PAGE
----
Getting married is one of the biggest decisions most people make during their life. Often, the primary factor considered before taking that step is emotional and whether you feel strongly enough about someone that you want to spend the rest of your life with them. While this is obviously an extremely important component, it is also crucial to recognize the financial and legal aspects involved in this decision. Taking time to discuss these topics, do some financial planning, and possibly consult with a trusted financial advisor prior to walking down the aisle will help align values and reduce potential conflict in the future. In this blog, we’ll explain the questions to ask, conversations to have, and factors to consider when identifying shared goals, managing separate accounts, paying bills, budgeting dual or solo income, and more.
One of the first steps to begin this process is for each partner to share their financial information. This should include income, expenses (if maintaining an independent budget), bank accounts, retirement accounts, brokerage accounts, and other assets. Along those same lines, it is important to know each other’s outstanding liabilities. This includes auto loans, student loans, credit card debt, etc. Sharing credit reports is also useful information so each person is aware of the other’s “financial track record” prior to marriage. People don’t typically like to talk about their personal finances, so this can be an awkward and uncomfortable process, but it is very important to be open and honest with each other. Having a clear picture on these items will help guide any planning that needs to be done prior to marriage and build a framework going forward to ensure you’re both on the same page financially.
Understanding each other’s financial situation will help you determine if it makes sense to implement any particular strategies before marriage. One strategy to consider is a prenuptial agreement (prenup). There is often a negative connotation around prenups because they appear to plan for the worst and popular culture often depicts them as a divisive tool used by the rich to unfairly separate assets. However, that is not necessarily the case. A prenup is simply a contract between two people prior to marriage that outlines each person’s responsibilities and ownership of certain assets and liabilities. There are many reasons to have a prenup regardless of how much money you have. This can include protection from debt, separating illiquid assets like private company ownership, protecting financial interests of children from a previous marriage, etc. Prenups are unique to each couple.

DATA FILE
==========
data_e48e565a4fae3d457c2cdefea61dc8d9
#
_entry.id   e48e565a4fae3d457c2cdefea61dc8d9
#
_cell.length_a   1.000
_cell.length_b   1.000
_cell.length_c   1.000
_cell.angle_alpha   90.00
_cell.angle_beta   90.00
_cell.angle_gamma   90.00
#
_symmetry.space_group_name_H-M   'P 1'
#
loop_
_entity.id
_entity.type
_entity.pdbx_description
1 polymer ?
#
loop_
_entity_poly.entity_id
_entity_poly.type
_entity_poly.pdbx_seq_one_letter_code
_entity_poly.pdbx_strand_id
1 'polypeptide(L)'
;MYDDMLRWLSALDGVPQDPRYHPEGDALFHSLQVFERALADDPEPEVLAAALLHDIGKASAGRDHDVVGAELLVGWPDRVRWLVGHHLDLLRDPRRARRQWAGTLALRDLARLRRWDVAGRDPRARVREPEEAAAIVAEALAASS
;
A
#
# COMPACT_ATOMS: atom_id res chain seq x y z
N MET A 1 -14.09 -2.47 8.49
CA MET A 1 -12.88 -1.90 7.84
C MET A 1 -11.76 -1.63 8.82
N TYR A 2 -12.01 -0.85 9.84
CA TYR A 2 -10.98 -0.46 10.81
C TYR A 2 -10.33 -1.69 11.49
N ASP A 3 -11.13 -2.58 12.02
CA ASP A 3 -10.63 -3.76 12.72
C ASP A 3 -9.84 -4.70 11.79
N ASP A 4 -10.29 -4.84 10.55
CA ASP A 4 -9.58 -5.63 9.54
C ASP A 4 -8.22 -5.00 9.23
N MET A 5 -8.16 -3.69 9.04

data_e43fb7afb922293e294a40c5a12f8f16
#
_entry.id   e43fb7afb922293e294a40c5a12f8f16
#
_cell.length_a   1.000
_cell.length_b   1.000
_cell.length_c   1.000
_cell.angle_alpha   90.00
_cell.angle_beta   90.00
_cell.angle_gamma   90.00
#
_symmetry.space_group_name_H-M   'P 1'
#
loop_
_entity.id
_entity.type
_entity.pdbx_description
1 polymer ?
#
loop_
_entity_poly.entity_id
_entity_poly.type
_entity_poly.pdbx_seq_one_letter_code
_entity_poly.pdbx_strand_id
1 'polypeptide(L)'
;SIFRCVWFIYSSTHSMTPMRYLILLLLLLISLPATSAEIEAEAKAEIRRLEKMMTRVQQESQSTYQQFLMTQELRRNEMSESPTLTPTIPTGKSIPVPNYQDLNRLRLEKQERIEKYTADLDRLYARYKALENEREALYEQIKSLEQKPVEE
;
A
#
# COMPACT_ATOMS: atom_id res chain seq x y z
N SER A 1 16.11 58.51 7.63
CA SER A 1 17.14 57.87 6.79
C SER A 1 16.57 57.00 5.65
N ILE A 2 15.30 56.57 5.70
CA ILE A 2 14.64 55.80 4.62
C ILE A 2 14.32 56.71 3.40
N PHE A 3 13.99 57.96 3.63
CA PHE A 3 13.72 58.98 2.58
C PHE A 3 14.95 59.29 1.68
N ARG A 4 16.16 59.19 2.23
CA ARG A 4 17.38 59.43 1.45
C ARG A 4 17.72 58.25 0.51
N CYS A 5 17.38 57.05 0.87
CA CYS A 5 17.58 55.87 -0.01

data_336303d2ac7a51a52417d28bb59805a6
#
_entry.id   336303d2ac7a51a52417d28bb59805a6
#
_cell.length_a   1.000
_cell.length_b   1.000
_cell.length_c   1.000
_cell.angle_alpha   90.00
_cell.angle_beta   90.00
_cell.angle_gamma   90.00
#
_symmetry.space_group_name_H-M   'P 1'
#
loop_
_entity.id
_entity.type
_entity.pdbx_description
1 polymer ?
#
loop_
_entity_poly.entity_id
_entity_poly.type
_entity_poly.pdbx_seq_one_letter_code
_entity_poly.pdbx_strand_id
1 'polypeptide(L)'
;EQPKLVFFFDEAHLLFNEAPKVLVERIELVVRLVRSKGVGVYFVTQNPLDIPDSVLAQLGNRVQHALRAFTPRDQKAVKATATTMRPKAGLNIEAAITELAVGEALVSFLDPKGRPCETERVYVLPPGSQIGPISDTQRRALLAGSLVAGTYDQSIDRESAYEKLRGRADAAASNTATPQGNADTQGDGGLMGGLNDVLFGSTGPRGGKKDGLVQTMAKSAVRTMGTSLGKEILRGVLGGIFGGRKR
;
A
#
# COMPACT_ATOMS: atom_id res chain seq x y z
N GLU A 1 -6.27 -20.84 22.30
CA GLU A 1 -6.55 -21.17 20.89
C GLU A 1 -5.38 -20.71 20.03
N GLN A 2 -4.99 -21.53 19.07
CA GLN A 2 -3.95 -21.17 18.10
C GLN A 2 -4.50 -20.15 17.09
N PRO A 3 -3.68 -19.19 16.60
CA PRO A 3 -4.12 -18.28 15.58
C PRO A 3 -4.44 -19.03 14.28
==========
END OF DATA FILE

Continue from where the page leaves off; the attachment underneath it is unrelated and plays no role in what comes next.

It is also important to decide if you want to combine accounts or keep some or all of them separate. This is something that would also be included in a prenup. Before making this decision, you should know if you live in a community property state or not. These states mandate that a married couple equally owns and would split all assets acquired during their marriage in the event of a divorce. There are exceptions, including prenups, but that is the general idea. The nine states that have community property laws are:
- New Mexico
Throughout this process, it is essential to discuss your financial goals and how you will accomplish them through customized financial planning and strategic asset allocation. Shared goals could include plans to purchase a home or start a family, fund college education, when to retire, and budget for traveling, among many others. It is helpful to think about the timeline of these goals—will it be in the next one to three years, five to 10, or beyond? To accomplish these goals, you will need to determine a budget. Consider combined income, living expenses, and how much you need to save to achieve your goals. This will create a framework to start from and work together to accomplish. This is not an easy process and may require adjustments, such as rebalancing your portfolio as things change, but having something in place to build off of will be beneficial in the long run.
To conclude, regardless of the financial situation either person is in, whether just getting started in a career, already retired, or anything in between, there are many things to be aware of prior to marriage and planning that can be done early on.
At Columbia Pacific Wealth Management, we understand every individual’s financial situation is different. We encourage you to ask your financial advisor or contact a member of our wealth management team to discuss the topics you should be aware of and the planning you can do before getting married.
Important Disclosure Information:
Different types of investments involve varying degrees of risk, including the risk of loss of your entire investment. Past performance is not indicative of future results. All opinions expressed herein are current only as of the date hereof and CPWM and its employees can give no assurance that the performance of any specific investment recommendation or investment strategy discussed herein, whether directly or indirectly, will be profitable, or that it will be equal to any historical performance level discussed herein. The discussion or information contained herein is not intended to be, and should not be deemed as, personalized investment advice or as legal advice. The recommendations made may not be suitable for your specific individual situation and we encourage you to discuss with your financial professional before undertaking any investment strategy or recommendation contained herein. The discussions contained in this blog is current only as of the date hereof and may change due to a number of factors, including varying market conditions.